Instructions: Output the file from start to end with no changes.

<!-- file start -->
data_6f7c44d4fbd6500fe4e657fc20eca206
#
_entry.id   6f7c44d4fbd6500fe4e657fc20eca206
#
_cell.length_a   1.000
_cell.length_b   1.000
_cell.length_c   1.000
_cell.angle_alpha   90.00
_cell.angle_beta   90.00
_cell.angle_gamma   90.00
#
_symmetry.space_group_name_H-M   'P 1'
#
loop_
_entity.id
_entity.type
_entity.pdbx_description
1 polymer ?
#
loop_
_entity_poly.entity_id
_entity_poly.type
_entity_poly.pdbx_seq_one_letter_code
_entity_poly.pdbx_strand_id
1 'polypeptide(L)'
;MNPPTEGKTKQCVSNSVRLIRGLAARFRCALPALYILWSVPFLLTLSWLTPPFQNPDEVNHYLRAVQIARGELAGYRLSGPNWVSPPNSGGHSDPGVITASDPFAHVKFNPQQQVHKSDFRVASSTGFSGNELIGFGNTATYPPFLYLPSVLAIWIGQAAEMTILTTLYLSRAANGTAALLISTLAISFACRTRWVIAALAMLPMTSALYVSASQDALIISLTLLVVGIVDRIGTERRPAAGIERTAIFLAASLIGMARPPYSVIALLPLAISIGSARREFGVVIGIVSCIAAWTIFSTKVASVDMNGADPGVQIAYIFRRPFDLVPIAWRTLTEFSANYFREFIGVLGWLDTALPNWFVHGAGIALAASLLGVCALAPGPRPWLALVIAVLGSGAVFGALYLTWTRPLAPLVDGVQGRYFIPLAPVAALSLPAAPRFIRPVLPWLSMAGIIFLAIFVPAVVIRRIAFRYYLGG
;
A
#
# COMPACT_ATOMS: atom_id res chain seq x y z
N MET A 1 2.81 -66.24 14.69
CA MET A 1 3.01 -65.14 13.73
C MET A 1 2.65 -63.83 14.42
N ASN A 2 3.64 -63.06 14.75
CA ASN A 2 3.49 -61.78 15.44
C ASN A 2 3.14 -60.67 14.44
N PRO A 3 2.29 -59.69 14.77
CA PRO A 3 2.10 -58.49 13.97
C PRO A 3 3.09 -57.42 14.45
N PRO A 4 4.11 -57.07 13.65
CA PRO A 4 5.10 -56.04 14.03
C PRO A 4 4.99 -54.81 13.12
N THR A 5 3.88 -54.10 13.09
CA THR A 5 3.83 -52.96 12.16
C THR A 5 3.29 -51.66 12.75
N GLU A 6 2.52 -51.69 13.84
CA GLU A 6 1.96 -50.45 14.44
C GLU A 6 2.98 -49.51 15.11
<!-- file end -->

data_6f7c44d4fbd6500fe4e657fc20eca206
#
_entry.id   6f7c44d4fbd6500fe4e657fc20eca206
#
_cell.length_a   1.000
_cell.length_b   1.000
_cell.length_c   1.000
_cell.angle_alpha   90.00
_cell.angle_beta   90.00
_cell.angle_gamma   90.00
#
_symmetry.space_group_name_H-M   'P 1'
#
loop_
_entity.id
_entity.type
_entity.pdbx_description
1 polymer ?
#
loop_
_entity_poly.entity_id
_entity_poly.type
_entity_poly.pdbx_seq_one_letter_code
_entity_poly.pdbx_strand_id
1 'polypeptide(L)'
;MNPPTEGKTKQCVSNSVRLIRGLAARFRCALPALYILWSVPFLLTLSWLTPPFQNPDEVNHYLRAVQIARGELAGYRLSGPNWVSPPNSGGHSDPGVITASDPFAHVKFNPQQQVHKSDFRVASSTGFSGNELIGFGNTATYPPFLYLPSVLAIWIGQAAEMTILTTLYLSRAANGTAALLISTLAISFACRTRWVIAALAMLPMTSALYVSASQDALIISLTLLVVGIVDRIGTERRPAAGIERTAIFLAASLIGMARPPYSVIALLPLAISIGSARREFGVVIGIVSCIAAWTIFSTKVASVDMNGADPGVQIAYIFRRPFDLVPIAWRTLTEFSANYFREFIGVLGWLDTALPNWFVHGAGIALAASLLGVCALAPGPRPWLALVIAVLGSGAVFGALYLTWTRPLAPLVDGVQGRYFIPLAPVAALSLPAAPRFIRPVLPWLSMAGIIFLAIFVPAVVIRRIAFRYYLGG
;
A
#
# COMPACT_ATOMS: atom_id res chain seq x y z
N MET A 1 2.81 -66.24 14.69
CA MET A 1 3.01 -65.14 13.73
C MET A 1 2.65 -63.83 14.42
N ASN A 2 3.64 -63.06 14.75
CA ASN A 2 3.49 -61.78 15.44
C ASN A 2 3.14 -60.67 14.44
N PRO A 3 2.29 -59.69 14.77
CA PRO A 3 2.10 -58.49 13.97
C PRO A 3 3.09 -57.42 14.45
N PRO A 4 4.11 -57.07 13.65
CA PRO A 4 5.10 -56.04 14.03
C PRO A 4 4.99 -54.81 13.12
N THR A 5 3.88 -54.10 13.09
CA THR A 5 3.83 -52.96 12.16
C THR A 5 3.29 -51.66 12.75
N GLU A 6 2.52 -51.69 13.84
CA GLU A 6 1.96 -50.45 14.44
C GLU A 6 2.98 -49.51 15.11